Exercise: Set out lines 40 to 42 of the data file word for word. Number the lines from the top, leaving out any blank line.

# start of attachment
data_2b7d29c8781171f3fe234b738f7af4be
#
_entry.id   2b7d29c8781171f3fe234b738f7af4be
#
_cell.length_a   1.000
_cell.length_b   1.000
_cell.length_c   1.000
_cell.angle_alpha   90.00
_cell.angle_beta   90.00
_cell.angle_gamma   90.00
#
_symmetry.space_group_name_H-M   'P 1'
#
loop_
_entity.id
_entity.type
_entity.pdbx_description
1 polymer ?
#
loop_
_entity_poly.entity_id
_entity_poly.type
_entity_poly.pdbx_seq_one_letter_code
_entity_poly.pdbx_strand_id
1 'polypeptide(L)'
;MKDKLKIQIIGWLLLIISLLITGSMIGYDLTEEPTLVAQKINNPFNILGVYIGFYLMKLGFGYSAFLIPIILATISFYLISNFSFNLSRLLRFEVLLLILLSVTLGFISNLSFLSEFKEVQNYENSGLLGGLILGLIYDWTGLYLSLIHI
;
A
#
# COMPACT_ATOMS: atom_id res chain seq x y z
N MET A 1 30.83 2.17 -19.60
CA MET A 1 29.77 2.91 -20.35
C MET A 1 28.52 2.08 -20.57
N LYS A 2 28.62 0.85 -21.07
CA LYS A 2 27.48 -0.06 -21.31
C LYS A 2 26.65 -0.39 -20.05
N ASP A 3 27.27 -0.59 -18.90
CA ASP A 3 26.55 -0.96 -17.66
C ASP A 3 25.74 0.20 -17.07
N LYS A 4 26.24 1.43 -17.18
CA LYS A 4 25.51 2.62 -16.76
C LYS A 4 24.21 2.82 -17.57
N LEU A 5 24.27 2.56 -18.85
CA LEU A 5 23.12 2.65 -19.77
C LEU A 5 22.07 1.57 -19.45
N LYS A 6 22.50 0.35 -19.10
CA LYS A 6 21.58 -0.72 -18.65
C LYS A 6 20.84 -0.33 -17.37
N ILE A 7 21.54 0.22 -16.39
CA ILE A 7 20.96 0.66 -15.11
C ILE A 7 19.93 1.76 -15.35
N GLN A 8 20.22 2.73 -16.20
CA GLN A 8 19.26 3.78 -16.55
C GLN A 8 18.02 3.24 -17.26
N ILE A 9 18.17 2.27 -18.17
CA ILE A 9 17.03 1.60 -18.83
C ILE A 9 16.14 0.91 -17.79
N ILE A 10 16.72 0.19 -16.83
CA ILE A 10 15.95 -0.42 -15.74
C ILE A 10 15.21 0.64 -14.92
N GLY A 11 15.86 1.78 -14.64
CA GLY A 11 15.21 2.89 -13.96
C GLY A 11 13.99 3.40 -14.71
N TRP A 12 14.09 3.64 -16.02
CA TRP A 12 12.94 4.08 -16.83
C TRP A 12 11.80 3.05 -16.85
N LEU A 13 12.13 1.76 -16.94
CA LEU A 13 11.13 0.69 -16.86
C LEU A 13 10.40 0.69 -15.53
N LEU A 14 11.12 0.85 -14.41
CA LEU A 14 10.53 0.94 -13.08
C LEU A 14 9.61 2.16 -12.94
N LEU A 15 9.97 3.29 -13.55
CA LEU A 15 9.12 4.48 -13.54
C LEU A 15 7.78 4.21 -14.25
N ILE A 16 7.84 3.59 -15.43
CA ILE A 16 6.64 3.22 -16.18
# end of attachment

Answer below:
N LYS A 4 26.24 1.43 -17.18
CA LYS A 4 25.51 2.62 -16.76
C LYS A 4 24.21 2.82 -17.57